Texas Gov. Greg Abbott signs law to bar city climate plans from banning natural gas as fuel source
House Bill 17 is a response to a trend in California, where cities have passed energy efficiency plans that prohibit new subdivisions from offering natural gas heating in order to reduce emissions.
TEXAS TRIBUNE - Gov. Greg Abbott has signed a bill into law that prohibits Texas cities from banning natural gas as a fuel source for new construction and utility services.
House Bill 17, which Abbott signed Tuesday, according to the Texas Legislature’s online portal, is a response to a trend in progressive California cities. Abbott’s office did not immediately respond to a request for comment.
The bill’s sponsor, state Rep. Joe Deshotel, D-Beaumont, argued that banning natural gas would restrict consumer choices. Deshotel was not immediately available for comment Tuesday, but he previously told The Texas Tribune that he filed the bill in response to “what is happening on the West Coast,” where cities have passed energy efficiency plans that prohibit new subdivisions from offering natural gas heating, requiring instead that new homes be heated by electricity.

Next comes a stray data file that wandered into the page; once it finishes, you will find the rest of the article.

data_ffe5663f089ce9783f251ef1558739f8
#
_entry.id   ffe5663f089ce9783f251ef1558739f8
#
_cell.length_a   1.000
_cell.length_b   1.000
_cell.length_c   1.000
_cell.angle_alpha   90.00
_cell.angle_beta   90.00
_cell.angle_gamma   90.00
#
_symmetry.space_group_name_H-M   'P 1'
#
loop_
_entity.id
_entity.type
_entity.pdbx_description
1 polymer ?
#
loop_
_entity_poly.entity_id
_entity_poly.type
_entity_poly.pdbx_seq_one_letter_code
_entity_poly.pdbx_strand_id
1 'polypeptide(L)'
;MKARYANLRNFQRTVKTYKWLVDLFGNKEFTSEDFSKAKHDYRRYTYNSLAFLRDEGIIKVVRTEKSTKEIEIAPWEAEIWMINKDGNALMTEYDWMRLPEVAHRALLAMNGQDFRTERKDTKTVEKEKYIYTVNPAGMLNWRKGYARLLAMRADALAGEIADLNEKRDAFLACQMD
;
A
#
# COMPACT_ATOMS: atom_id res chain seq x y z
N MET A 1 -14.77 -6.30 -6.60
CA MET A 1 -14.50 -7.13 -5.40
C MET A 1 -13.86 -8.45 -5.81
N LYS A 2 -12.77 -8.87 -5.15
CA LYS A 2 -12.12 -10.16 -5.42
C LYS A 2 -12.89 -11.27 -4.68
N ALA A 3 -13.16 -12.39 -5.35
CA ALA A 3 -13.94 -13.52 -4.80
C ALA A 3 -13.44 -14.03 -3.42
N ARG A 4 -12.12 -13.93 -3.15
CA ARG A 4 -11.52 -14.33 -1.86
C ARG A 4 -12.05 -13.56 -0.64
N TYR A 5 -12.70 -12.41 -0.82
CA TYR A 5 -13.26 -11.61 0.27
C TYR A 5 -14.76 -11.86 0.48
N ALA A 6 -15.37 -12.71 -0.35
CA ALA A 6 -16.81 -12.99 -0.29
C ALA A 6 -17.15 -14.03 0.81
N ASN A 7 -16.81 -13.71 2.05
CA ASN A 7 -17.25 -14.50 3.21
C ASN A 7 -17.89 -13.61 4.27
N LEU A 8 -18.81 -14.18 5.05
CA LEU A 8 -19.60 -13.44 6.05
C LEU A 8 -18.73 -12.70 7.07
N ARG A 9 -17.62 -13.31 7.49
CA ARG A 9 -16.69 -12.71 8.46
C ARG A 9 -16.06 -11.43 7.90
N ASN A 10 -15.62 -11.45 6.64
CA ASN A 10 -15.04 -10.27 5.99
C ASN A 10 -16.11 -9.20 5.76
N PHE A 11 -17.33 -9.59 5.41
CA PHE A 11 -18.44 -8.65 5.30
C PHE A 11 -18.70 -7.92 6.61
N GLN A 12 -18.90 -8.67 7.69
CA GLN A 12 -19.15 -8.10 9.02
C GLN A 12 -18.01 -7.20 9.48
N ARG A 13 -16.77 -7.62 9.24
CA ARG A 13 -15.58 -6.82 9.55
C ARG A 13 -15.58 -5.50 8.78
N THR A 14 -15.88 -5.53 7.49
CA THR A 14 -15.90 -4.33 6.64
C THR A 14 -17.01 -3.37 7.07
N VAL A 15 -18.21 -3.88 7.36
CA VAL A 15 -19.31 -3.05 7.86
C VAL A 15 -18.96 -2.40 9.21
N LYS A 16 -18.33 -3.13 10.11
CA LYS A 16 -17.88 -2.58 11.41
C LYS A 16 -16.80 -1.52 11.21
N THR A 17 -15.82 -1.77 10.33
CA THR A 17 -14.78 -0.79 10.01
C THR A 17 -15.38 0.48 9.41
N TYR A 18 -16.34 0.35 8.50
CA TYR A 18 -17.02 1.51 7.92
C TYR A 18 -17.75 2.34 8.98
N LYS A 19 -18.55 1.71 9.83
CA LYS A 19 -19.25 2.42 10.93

Using electricity to heat homes rather than natural gas reduces greenhouse gas emissions. The bulk of emissions from residential and commercial buildings in San Francisco are attributed to burning natural gas, which spurred the city’s efforts to mandate a transition, Inside Climate News reported in November.
In Austin, the city’s initial climate action plan would have virtually eliminated gas use in new buildings by 2030, but it was altered after Texas Gas Service opposed the measure, the Texas Observer reported in March.
The new law, which takes effect immediately, prevents cities or municipalities from “discriminating” against any particular fuel source.
At least a dozen similar bills were filed in states including Kansas, Minnesota and Ohio.
But in Texas, the legislation was promoted as a response to the power outages caused by February’s winter storm.
Lawmakers pointed to the ability of natural gas providers to largely continue supplying gas to homes during the storm. Gas-fired furnaces cannot run without power, but some people with gas service were able to use gas fireplaces and stoves.
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